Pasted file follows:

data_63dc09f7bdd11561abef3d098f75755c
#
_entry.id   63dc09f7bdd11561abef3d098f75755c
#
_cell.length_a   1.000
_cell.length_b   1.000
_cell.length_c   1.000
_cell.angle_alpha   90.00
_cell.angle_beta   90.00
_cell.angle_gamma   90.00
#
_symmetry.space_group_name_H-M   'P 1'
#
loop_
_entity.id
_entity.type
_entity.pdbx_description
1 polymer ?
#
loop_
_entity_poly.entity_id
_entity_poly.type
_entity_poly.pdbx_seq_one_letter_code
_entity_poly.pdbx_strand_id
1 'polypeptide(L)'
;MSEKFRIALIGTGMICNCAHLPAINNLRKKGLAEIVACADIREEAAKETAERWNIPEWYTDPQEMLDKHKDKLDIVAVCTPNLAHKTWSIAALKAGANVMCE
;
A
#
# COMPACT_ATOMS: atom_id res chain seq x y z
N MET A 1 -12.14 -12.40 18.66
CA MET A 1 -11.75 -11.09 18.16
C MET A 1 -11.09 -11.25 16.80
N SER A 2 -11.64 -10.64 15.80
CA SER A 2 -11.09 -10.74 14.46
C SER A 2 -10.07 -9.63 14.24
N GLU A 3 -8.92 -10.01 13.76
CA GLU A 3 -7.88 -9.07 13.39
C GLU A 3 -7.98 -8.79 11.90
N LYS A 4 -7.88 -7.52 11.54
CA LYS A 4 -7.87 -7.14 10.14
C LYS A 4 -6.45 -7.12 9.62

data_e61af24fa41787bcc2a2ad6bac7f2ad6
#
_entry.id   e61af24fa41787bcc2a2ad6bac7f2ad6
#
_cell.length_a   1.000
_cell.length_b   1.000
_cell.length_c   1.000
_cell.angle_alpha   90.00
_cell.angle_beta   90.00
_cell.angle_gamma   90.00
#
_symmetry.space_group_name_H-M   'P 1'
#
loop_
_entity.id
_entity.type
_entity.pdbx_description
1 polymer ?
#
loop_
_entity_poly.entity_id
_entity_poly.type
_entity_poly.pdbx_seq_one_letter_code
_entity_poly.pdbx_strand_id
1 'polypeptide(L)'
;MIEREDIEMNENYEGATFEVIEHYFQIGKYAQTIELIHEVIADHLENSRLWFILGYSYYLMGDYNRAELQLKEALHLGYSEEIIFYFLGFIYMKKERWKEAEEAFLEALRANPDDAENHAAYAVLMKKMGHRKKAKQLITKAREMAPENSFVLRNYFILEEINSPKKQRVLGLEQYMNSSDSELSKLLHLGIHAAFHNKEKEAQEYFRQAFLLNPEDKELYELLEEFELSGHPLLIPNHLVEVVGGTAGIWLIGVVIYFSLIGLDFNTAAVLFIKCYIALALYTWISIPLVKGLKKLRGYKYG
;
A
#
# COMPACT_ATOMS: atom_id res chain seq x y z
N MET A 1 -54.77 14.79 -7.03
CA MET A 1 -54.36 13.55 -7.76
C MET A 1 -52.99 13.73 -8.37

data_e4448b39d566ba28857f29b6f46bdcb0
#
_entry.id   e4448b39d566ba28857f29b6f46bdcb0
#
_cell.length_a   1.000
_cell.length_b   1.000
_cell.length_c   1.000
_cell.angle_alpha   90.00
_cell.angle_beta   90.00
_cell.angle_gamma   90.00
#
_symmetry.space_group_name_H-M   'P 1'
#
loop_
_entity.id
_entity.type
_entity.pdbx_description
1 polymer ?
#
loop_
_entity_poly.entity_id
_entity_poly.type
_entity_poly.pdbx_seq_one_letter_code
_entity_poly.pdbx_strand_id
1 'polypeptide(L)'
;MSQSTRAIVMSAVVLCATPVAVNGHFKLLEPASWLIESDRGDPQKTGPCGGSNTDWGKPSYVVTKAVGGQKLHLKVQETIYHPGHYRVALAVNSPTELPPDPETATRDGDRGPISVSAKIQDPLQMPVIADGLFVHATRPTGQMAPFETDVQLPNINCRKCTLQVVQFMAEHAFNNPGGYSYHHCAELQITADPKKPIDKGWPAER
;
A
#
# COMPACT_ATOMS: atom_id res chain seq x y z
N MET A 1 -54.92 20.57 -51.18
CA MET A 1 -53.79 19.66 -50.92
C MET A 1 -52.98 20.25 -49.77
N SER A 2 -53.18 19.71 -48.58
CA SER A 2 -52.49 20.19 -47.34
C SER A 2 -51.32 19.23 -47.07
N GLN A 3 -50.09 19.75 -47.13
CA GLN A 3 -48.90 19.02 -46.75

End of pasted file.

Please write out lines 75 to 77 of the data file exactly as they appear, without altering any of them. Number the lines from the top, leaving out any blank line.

C MET A 1 -52.99 13.73 -8.37

data_e4448b39d566ba28857f29b6f46bdcb0
#